NASCAR's task is duplicating Daytona 500 thriller
CHARLOTTE, N.C. -- When the race finally resumed -- some six hours after the Daytona 500 was brought to a water-logged halt -- fans that made it to the finish were treated to one of the most intense races in memory.
As NASCAR heads West for a two-race swing through Phoenix and Las Vegas, the challenge is to somehow duplicate all that energy from the Daytona 500. There are 36 events left this year, and NASCAR would have very few problems if they are half as exciting as the 500.
"It was electric, man," winner Dale Earnhardt Jr. said. "I don't know what the hell was going on or why it was like that. I wish I knew, because that's what NASCAR wants to bottle and sell."
NASCAR spent much of last year working on a new rules package to improve the on-track action at 1.5-mile tracks, and the first test won't come until March 9 at Las Vegas. First up is this Sunday's race at Phoenix, a one-mile, low-banked tri-oval in the desert that will give teams a far better indicator than Daytona of how prepared they are for the season.
But there will be new eyes watching, partly because of Earnhardt's victory and partly because of the sheer competitiveness of Daytona, and they'll be expecting a similar show.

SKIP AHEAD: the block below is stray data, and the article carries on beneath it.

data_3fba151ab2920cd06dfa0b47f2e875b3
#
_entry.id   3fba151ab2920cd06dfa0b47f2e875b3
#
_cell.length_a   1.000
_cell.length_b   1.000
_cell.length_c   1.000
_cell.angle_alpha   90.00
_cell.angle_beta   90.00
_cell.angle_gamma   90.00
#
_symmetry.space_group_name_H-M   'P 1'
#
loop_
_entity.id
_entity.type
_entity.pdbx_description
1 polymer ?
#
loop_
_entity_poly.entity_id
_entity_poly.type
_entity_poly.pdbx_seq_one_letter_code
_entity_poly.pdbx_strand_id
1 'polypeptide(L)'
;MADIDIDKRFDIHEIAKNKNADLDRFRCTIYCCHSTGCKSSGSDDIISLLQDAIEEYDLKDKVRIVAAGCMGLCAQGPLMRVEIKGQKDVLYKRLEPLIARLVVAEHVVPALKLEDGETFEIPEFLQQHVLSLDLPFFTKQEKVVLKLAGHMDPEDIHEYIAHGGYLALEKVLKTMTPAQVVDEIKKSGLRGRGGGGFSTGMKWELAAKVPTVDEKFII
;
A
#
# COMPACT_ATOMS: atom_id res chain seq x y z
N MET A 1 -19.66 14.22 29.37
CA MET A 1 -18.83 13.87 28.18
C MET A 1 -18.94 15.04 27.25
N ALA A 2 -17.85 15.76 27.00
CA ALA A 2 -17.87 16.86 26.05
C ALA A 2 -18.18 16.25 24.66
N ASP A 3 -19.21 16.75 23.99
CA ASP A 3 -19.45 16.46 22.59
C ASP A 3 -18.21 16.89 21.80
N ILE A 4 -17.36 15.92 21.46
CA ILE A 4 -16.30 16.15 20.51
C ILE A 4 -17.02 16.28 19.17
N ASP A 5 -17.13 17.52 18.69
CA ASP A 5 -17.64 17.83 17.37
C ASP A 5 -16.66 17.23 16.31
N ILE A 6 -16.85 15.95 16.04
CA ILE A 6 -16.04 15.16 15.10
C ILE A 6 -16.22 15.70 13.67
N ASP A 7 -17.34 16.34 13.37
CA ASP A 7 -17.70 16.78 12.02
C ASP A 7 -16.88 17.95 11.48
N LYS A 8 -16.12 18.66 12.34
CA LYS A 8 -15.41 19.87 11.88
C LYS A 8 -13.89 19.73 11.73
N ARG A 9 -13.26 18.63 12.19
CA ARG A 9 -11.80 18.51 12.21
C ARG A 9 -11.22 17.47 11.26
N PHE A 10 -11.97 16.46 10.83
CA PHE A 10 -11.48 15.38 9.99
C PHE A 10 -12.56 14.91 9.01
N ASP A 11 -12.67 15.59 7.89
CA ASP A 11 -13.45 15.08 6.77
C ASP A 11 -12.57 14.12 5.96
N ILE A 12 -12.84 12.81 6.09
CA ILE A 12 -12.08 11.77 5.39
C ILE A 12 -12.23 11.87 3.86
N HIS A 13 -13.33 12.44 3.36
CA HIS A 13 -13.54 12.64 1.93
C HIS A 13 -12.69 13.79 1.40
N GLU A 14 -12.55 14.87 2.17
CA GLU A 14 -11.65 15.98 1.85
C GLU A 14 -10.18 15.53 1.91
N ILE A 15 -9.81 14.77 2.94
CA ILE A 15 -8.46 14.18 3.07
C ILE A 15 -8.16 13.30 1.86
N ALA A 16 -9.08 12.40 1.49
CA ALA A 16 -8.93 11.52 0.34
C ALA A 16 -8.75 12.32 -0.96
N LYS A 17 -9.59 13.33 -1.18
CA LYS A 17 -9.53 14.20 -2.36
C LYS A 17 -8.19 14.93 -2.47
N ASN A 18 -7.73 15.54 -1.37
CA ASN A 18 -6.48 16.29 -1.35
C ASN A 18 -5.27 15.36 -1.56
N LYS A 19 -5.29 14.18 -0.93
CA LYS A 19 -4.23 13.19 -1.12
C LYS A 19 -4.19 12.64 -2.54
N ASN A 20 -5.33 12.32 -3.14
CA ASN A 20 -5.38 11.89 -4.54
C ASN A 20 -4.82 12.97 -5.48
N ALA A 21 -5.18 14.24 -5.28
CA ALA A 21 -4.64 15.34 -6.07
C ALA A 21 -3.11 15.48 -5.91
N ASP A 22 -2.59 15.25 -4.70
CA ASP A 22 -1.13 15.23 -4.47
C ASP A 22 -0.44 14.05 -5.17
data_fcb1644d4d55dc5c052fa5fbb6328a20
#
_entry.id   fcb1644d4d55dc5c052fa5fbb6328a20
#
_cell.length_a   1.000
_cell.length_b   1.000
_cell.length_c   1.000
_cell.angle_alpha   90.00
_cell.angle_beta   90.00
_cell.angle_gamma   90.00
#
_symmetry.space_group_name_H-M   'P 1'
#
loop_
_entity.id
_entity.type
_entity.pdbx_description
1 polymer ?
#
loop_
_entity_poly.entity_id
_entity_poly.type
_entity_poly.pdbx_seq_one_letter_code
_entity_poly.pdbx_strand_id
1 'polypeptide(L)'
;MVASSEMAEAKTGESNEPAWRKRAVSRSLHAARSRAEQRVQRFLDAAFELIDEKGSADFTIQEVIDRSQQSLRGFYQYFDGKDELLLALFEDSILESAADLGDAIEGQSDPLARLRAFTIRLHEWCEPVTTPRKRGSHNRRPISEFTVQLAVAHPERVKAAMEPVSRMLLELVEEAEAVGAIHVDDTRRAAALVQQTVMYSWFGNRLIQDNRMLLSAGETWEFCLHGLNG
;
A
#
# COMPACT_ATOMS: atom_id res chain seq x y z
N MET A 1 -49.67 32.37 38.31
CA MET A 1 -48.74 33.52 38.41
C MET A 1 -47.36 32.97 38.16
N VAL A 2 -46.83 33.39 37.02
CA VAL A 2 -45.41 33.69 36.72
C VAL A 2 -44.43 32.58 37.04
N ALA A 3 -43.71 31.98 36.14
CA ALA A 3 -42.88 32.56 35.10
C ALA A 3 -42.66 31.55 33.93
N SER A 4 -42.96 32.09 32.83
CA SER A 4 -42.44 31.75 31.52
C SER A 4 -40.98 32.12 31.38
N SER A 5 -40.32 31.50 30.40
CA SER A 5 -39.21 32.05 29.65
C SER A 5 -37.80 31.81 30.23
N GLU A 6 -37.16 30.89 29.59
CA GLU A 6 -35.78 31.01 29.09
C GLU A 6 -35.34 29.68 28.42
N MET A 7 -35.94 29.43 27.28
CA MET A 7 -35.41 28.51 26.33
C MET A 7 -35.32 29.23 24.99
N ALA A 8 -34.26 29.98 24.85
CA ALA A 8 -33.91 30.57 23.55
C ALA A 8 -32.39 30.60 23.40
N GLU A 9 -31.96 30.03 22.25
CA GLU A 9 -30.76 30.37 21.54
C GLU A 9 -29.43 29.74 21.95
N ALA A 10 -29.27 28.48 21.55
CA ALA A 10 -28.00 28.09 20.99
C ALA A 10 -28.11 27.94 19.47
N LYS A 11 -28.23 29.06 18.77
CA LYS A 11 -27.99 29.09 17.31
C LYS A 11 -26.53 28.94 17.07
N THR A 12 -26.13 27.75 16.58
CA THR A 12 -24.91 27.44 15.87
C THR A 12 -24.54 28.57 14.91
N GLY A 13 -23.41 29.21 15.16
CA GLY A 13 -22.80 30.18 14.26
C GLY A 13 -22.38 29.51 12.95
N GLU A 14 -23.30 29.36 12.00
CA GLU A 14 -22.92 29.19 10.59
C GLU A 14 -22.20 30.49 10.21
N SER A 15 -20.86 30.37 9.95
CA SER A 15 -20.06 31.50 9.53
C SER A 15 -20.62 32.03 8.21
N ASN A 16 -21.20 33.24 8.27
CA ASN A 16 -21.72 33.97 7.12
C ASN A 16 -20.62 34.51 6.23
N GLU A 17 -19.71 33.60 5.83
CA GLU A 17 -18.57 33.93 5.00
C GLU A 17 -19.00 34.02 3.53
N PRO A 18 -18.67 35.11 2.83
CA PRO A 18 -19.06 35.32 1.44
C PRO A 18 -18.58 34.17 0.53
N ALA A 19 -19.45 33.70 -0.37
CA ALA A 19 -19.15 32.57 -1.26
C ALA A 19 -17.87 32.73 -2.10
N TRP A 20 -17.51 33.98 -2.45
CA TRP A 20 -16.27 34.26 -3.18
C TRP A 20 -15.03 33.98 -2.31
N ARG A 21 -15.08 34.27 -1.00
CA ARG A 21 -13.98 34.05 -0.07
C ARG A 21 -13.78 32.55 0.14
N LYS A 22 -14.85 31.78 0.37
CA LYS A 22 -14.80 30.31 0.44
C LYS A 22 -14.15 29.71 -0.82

"I know everybody thinks it's the greatest race they ever saw because Dale Jr. won it," Earnhardt said. "Taking that out of the equation, I think it really was an exciting race and one of the most exciting Daytona 500s I've ever been in and one of the most intense races I've ever been in.
"It felt so different than any other race I'd ever been in. The intensity level was at a max. Races usually have a lull in the middle, don't get going `til the end when it's time to put money on the line, people start picking up the intensity. We sustained it from the time we started, restarted, all the way to the end. I couldn't believe it."
The race had 42 lead changes, and 37 of them came after the rain delay. Drivers ran three-wide when the situation called for single-file or maybe side-by-side racing. They seemed to treat every lap as if it was the last.
There's no one reason to credit for the aggression, but a likely contributor was that no one was sure if it would rain again. Should the sky suddenly open up, the race would have ended and the winner would have been the leader on that lap.
NASCAR Chairman Brian France famously declared last September that he expected drivers to give 100 percent on every lap, and the Daytona 500 was evidence that everyone in the field is capable of meeting that demand.
"I think everyone raced a hard, 500-mile race. I never saw a lull in the action from where I was sitting," said third-place finisher Brad Keselowski. "I couldn't be more pleased as both a participant and naturally a fan of the sport with how the 500 went from a competitive standpoint."
Now it's up to the drivers to deliver a similar product going forward.